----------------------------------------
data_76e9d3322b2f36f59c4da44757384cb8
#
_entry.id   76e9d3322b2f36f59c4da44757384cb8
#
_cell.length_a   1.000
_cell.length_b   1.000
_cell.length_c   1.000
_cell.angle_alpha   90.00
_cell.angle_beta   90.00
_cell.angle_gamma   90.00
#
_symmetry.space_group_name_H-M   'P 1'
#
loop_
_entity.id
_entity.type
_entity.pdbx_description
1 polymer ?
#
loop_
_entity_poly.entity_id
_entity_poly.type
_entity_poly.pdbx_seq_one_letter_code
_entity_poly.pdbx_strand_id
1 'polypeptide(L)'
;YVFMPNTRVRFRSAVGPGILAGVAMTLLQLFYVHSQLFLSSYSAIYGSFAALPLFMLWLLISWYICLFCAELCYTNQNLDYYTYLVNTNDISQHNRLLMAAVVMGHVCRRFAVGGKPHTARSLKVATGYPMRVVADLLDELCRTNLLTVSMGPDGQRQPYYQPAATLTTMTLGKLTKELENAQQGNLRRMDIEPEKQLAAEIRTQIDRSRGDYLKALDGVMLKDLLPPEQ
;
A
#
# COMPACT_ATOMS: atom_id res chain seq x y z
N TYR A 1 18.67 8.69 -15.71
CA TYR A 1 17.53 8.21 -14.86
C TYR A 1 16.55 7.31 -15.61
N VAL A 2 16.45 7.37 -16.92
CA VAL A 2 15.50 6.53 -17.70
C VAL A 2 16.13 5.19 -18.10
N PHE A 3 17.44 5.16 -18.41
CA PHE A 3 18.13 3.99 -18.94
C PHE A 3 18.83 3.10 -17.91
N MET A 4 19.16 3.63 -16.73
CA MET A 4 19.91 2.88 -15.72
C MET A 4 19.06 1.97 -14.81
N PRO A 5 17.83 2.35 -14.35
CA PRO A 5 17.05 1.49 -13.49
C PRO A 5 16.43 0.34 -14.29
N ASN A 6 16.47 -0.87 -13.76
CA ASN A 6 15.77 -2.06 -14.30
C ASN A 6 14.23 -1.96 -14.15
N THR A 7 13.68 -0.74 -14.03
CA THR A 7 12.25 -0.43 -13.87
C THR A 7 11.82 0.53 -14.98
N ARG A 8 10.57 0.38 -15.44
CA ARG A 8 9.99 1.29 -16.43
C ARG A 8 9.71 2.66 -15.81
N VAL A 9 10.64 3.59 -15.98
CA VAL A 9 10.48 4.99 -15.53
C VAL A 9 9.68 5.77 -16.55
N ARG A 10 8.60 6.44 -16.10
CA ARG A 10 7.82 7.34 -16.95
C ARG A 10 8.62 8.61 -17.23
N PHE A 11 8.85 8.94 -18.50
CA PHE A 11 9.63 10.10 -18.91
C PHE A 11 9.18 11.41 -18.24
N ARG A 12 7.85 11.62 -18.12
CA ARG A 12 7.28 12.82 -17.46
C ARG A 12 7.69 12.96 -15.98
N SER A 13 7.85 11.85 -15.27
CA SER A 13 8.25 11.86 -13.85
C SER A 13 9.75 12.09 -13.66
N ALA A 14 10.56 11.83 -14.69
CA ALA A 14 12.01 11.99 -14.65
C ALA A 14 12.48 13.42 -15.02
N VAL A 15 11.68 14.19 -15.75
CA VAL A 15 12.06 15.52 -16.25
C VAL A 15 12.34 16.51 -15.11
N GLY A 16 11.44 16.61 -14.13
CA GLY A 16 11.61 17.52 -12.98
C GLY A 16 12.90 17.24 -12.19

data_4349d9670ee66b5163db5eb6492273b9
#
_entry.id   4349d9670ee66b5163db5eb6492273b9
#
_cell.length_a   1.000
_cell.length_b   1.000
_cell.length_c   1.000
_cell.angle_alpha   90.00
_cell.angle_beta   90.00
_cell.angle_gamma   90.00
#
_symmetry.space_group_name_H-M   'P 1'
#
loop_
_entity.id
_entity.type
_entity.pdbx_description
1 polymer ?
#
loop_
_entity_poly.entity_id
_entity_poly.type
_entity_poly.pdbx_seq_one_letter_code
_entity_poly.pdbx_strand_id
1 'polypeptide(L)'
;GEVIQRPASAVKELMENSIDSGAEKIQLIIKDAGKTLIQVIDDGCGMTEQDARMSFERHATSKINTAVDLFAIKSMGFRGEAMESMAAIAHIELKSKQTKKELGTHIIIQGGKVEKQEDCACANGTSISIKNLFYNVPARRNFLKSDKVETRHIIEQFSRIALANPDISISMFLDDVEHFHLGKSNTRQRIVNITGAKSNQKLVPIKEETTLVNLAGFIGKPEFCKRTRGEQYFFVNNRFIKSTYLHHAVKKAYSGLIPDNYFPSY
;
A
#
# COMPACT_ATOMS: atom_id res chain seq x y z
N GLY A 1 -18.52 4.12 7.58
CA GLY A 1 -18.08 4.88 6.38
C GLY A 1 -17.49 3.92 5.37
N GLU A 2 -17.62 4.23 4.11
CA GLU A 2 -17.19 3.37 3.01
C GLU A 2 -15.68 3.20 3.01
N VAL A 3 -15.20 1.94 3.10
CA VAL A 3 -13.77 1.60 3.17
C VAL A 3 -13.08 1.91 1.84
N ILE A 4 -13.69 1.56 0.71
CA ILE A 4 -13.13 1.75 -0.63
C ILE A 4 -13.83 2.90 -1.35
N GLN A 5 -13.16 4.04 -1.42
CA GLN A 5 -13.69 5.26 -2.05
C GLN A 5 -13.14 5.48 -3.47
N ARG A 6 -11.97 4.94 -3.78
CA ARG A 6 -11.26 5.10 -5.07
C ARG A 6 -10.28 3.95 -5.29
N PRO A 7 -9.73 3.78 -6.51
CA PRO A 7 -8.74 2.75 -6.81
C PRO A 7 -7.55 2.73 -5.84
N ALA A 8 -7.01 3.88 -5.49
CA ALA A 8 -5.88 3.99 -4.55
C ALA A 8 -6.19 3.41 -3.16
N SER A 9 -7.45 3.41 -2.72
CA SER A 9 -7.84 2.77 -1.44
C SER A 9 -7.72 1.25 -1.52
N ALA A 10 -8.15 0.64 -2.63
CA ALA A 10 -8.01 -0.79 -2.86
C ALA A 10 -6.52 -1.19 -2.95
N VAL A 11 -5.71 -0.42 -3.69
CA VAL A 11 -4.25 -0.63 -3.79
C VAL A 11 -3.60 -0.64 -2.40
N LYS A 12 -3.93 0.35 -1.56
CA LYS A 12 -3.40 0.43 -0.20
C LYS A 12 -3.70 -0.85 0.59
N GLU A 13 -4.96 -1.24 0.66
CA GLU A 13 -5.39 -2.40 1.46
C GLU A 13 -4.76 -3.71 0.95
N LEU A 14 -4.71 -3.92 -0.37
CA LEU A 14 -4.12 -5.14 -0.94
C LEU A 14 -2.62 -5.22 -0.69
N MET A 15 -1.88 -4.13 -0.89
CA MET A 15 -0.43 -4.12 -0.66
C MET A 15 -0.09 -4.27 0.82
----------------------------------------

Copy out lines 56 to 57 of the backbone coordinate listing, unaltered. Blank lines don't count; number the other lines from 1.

CA VAL A 9 10.48 4.99 -15.53
C VAL A 9 9.68 5.77 -16.55